Effect: Magician lays out 11 cards and asks a volunteer to move several cards over from the right side to the left side while the magician's back is to the cards so he/she doesn't see how many. Then, when the volunteer is done the magician... Read more of Card Trick 2 at Card Trick.caInformational Site Network Informational
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THE EIGHT QUEENS.





(Chessboard Problems)
[Illustration:
+---+---+---+---+---+---+---+---+
| | | | ..Q | | | |
+---+---+---+...+---+---+---+---+
| | ..Q.. | | | | |
+---+...+---+---+---+---+---+---+
| Q.. | | | | | | |
+---+---+---+---+---+---+---+---+
| | | | | | | Q | |
+---+---+---+---+---+---+---+---+
| | Q | | | | | | |
+---+---+---+---+---+---+---+---+
| | | | | | | ..Q |
+---+---+---+---+---+---+...+---+
| | | | | ..Q.. | |
+---+---+---+---+...+---+---+---+
| | | | Q.. | | | |
+---+---+---+---+---+---+---+---+
]
The queen is by far the strongest piece on the chessboard. If you place
her on one of the four squares in the centre of the board, she attacks
no fewer than twenty-seven other squares; and if you try to hide her in
a corner, she still attacks twenty-one squares. Eight queens may be
placed on the board so that no queen attacks another, and it is an old
puzzle (first proposed by Nauck in 1850, and it has quite a little
literature of its own) to discover in just how many different ways this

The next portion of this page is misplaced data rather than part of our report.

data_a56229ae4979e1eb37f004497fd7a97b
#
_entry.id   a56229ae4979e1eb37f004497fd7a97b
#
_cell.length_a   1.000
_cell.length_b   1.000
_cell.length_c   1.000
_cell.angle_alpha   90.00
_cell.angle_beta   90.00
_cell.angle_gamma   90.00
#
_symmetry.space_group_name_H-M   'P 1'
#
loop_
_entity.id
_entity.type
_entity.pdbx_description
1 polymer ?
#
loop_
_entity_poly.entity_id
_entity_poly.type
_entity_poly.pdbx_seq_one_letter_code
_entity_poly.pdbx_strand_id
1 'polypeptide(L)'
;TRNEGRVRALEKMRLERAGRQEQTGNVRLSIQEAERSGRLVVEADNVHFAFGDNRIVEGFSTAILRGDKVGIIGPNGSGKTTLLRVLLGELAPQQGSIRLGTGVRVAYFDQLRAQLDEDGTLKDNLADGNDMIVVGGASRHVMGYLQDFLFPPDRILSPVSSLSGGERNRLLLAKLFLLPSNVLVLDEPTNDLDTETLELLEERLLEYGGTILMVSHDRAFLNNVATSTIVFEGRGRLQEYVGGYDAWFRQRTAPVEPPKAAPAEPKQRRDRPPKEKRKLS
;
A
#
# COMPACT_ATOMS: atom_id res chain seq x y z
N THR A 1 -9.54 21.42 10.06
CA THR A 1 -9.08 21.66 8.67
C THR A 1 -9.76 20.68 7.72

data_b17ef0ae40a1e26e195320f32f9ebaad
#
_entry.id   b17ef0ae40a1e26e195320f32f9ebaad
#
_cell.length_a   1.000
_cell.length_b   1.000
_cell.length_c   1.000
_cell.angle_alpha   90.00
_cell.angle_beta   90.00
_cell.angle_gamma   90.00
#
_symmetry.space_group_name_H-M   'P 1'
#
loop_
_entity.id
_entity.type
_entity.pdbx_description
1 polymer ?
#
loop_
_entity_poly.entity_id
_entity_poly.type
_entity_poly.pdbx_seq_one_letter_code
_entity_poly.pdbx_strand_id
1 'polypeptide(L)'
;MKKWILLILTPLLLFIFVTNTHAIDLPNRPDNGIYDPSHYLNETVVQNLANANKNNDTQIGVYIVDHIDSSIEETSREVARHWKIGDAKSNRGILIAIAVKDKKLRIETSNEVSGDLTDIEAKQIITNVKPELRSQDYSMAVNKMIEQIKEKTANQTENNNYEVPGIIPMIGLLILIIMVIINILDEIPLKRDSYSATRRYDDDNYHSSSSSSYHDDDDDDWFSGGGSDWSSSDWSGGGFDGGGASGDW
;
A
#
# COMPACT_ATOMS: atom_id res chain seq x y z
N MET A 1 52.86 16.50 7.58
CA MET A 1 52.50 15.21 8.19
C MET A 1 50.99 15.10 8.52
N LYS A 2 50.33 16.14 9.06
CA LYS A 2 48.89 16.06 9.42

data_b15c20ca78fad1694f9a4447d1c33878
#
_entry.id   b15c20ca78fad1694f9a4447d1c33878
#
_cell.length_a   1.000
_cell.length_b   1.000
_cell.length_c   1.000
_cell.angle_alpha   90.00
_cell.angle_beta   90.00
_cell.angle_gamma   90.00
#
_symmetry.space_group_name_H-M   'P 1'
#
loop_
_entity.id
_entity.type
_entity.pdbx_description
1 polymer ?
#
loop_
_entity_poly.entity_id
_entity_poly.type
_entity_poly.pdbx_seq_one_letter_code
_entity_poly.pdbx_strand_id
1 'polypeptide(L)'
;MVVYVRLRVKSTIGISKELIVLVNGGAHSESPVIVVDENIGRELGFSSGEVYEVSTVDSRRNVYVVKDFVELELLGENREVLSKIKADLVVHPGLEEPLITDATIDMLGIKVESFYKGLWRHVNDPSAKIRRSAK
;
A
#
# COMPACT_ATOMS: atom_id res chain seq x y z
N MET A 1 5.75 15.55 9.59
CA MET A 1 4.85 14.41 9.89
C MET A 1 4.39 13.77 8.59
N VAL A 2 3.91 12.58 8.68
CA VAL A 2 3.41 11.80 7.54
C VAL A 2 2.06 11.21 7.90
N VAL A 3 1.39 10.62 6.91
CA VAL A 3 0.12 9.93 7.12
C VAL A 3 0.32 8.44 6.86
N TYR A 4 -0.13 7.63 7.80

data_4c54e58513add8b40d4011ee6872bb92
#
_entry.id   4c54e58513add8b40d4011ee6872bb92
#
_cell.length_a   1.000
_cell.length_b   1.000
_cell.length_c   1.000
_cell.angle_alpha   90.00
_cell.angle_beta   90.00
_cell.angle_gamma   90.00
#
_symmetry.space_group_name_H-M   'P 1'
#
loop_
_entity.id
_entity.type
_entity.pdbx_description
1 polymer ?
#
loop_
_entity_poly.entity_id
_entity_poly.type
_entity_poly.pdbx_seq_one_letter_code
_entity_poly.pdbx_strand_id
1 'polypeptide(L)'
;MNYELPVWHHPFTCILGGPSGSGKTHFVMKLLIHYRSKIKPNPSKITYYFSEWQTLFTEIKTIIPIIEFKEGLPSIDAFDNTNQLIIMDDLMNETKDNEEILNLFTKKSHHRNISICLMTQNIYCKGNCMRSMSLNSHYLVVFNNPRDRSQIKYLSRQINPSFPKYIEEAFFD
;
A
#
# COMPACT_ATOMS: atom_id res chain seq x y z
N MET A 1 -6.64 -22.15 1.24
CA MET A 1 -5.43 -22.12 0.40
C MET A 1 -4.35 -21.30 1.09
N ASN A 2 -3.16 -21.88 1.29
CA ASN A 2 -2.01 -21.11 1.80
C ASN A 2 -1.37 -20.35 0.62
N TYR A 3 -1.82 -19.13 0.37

may be done. I show one way in the diagram, and there are in all twelve
of these fundamentally different ways. These twelve produce ninety-two
ways if we regard reversals and reflections as different. The diagram is
in a way a symmetrical arrangement. If you turn the page upside down, it
will reproduce itself exactly; but if you look at it with one of the
other sides at the bottom, you get another way that is not identical.
Then if you reflect these two ways in a mirror you get two more ways.
Now, all the other eleven solutions are non-symmetrical, and therefore
each of them may be presented in eight ways by these reversals and
reflections. It will thus be seen why the twelve fundamentally different
solutions produce only ninety-two arrangements, as I have said, and not
ninety-six, as would happen if all twelve were non-symmetrical. It is
well to have a clear understanding on the matter of reversals and
reflections when dealing with puzzles on the chessboard.
Can the reader place the eight queens on the board so that no queen
shall attack another and so that no three queens shall be in a straight
line in any oblique direction? Another glance at the diagram will show
that this arrangement will not answer the conditions, for in the two
directions indicated by the dotted lines there are three queens in a
straight line. There is only one of the twelve fundamental ways that
will solve the puzzle. Can you find it?


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